Bank of Canada Prime Rate Increase

June 1, 2010

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The Bank of Canada today announced that it is raising the prime rate by one-quarter of a percent. Canada’s economy is growing faster than expected along with inflation. But uncertainty about Europe’s debt crisis will affect how quickly interest rates can rise.  Click here to read the full Press Release.
If you are curious about “What Goes Into A Rate Decision” the Globe & Mail has created a great interactive tool. It’s quick and simple to read click the link above.(The different panels are hidden across the top of the text box. Click on the Title to get the panel.)
What does this mean to you?
If you are in a variable rate mortgage your monthly mortgage payment will increase over the next couple of weeks. Expect a letter from your lender indicating the new rate and payment amount. The prime rate will increase to 2.50%. This will also effect your lines of credit that are based on prime as well.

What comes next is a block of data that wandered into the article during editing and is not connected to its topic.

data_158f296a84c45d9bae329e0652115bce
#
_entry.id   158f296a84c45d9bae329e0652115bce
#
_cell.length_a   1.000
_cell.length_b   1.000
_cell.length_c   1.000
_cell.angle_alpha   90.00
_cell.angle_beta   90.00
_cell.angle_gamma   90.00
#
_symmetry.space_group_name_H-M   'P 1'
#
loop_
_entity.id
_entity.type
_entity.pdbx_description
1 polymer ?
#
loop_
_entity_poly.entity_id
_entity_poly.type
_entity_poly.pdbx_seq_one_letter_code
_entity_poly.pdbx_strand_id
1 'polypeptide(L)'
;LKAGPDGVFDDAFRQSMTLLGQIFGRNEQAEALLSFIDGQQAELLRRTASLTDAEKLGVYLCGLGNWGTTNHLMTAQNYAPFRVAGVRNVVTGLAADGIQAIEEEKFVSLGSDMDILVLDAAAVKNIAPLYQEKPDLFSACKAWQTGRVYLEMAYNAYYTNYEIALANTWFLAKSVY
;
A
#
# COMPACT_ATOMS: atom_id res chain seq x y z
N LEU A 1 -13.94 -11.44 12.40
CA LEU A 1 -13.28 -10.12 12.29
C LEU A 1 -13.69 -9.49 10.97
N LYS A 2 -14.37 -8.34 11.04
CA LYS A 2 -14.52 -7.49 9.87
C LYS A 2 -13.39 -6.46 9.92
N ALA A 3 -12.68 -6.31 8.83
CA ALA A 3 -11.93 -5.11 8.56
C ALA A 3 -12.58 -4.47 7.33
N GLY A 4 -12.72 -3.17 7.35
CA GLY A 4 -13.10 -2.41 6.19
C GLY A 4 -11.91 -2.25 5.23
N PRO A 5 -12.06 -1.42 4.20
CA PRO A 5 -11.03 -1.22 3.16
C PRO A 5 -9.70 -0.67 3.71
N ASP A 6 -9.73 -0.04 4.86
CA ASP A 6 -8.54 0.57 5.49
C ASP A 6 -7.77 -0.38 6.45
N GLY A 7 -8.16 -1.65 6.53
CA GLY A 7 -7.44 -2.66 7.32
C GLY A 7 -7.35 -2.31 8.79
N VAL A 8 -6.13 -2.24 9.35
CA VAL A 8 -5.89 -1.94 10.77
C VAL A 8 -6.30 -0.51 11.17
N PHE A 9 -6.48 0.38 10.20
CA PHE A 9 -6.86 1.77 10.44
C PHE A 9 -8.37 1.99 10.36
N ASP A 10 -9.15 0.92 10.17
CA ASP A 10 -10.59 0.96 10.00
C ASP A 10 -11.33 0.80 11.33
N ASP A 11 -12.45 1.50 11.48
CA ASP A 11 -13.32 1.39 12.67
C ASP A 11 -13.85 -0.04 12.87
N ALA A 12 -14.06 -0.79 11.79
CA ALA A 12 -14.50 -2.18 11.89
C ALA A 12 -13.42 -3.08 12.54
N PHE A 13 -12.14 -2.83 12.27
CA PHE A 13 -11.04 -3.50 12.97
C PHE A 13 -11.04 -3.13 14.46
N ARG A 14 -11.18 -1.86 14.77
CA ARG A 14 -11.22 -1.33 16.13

Should I lock in?
Up until about 4 weeks ago most observers were expecting the prime rate to increase by 0.50%. The 0.25% increase that we have seen today indicates that the so called recovery isn’t as strong as expected. While there will be a trend towards higher prime rate in the future we feel that it will be a very slow and gradual increase. We would advise to stay in your variable rate mortgage because if you were to lock in today you would be looking at a fixed rate of 4.59% which is significantly higher than the effective rate on your variable. In the mean time you can continue to enjoy a low payment and have the ability to pay more off your mortgage.
Mortgages are very dynamic and the guidance that we offer is based on the circumstances of each individual. If you would like to review your mortgage to make sure that you are still on track please call us to have a quick chat. 416.461.0204


Christopher Molder

Mortgage Broker

Christopher is a mortgage broker based in Toronto, Canada. And a son of a broker too. He’s a second generation mortgage broker. Following in his father’s steps he joined the family mortgage business straight out of university.